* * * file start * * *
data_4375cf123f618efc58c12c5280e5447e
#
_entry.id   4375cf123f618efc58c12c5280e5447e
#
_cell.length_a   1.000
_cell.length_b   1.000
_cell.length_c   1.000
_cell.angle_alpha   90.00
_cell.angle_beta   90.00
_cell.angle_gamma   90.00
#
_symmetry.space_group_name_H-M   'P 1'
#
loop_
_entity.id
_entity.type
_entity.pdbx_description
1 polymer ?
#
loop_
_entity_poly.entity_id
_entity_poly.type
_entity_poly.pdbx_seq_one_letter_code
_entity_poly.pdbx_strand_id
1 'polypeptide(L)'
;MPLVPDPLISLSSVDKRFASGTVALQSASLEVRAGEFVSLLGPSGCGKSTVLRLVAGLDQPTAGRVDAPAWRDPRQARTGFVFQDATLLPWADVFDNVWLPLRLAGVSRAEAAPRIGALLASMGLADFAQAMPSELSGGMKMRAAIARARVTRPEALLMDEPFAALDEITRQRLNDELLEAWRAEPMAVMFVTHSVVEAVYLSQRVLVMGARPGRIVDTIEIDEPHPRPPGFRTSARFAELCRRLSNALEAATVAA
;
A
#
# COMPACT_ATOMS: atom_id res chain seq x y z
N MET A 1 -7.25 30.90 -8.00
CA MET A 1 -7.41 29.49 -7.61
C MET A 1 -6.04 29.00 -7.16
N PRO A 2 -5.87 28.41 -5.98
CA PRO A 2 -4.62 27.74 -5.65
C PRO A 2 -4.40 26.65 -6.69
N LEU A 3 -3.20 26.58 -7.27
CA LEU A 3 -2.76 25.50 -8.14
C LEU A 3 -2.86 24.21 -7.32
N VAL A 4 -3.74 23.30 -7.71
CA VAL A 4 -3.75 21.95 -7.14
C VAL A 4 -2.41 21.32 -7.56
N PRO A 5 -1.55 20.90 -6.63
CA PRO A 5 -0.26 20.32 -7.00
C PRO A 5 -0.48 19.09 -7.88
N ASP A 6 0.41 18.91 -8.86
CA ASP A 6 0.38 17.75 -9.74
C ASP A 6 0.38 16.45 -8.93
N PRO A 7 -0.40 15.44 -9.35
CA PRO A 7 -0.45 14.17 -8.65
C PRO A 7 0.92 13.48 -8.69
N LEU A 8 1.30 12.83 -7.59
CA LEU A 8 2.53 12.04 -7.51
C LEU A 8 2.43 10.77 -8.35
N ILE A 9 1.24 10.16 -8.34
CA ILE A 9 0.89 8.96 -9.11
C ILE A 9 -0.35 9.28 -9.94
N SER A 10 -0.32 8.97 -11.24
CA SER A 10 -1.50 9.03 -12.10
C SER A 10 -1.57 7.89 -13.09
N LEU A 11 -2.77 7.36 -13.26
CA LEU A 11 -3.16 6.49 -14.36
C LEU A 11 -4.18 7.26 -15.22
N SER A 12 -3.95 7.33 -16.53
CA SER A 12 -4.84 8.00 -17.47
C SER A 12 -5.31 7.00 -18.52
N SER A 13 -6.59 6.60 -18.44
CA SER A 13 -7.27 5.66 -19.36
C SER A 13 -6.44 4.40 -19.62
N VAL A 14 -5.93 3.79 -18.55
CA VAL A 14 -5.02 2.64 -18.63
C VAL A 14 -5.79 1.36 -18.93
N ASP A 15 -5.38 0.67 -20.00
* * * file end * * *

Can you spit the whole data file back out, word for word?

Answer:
data_4375cf123f618efc58c12c5280e5447e
#
_entry.id   4375cf123f618efc58c12c5280e5447e
#
_cell.length_a   1.000
_cell.length_b   1.000
_cell.length_c   1.000
_cell.angle_alpha   90.00
_cell.angle_beta   90.00
_cell.angle_gamma   90.00
#
_symmetry.space_group_name_H-M   'P 1'
#
loop_
_entity.id
_entity.type
_entity.pdbx_description
1 polymer ?
#
loop_
_entity_poly.entity_id
_entity_poly.type
_entity_poly.pdbx_seq_one_letter_code
_entity_poly.pdbx_strand_id
1 'polypeptide(L)'
;MPLVPDPLISLSSVDKRFASGTVALQSASLEVRAGEFVSLLGPSGCGKSTVLRLVAGLDQPTAGRVDAPAWRDPRQARTGFVFQDATLLPWADVFDNVWLPLRLAGVSRAEAAPRIGALLASMGLADFAQAMPSELSGGMKMRAAIARARVTRPEALLMDEPFAALDEITRQRLNDELLEAWRAEPMAVMFVTHSVVEAVYLSQRVLVMGARPGRIVDTIEIDEPHPRPPGFRTSARFAELCRRLSNALEAATVAA
;
A
#
# COMPACT_ATOMS: atom_id res chain seq x y z
N MET A 1 -7.25 30.90 -8.00
CA MET A 1 -7.41 29.49 -7.61
C MET A 1 -6.04 29.00 -7.16
N PRO A 2 -5.87 28.41 -5.98
CA PRO A 2 -4.62 27.74 -5.65
C PRO A 2 -4.40 26.65 -6.69
N LEU A 3 -3.20 26.58 -7.27
CA LEU A 3 -2.76 25.50 -8.14
C LEU A 3 -2.86 24.21 -7.32
N VAL A 4 -3.74 23.30 -7.71
CA VAL A 4 -3.75 21.95 -7.14
C VAL A 4 -2.41 21.32 -7.56
N PRO A 5 -1.55 20.90 -6.63
CA PRO A 5 -0.26 20.32 -7.00
C PRO A 5 -0.48 19.09 -7.88
N ASP A 6 0.41 18.91 -8.86
CA ASP A 6 0.38 17.75 -9.74
C ASP A 6 0.38 16.45 -8.93
N PRO A 7 -0.40 15.44 -9.35
CA PRO A 7 -0.45 14.17 -8.65
C PRO A 7 0.92 13.48 -8.69
N LEU A 8 1.30 12.83 -7.59
CA LEU A 8 2.53 12.04 -7.51
C LEU A 8 2.43 10.77 -8.35
N ILE A 9 1.24 10.16 -8.34
CA ILE A 9 0.89 8.96 -9.11
C ILE A 9 -0.35 9.28 -9.94
N SER A 10 -0.32 8.97 -11.24
CA SER A 10 -1.50 9.03 -12.10
C SER A 10 -1.57 7.89 -13.09
N LEU A 11 -2.77 7.36 -13.26
CA LEU A 11 -3.16 6.49 -14.36
C LEU A 11 -4.18 7.26 -15.22
N SER A 12 -3.95 7.33 -16.53
CA SER A 12 -4.84 8.00 -17.47
C SER A 12 -5.31 7.00 -18.52
N SER A 13 -6.59 6.60 -18.44
CA SER A 13 -7.27 5.66 -19.36
C SER A 13 -6.44 4.40 -19.62
N VAL A 14 -5.93 3.79 -18.55
CA VAL A 14 -5.02 2.64 -18.63
C VAL A 14 -5.79 1.36 -18.93
N ASP A 15 -5.38 0.67 -20.00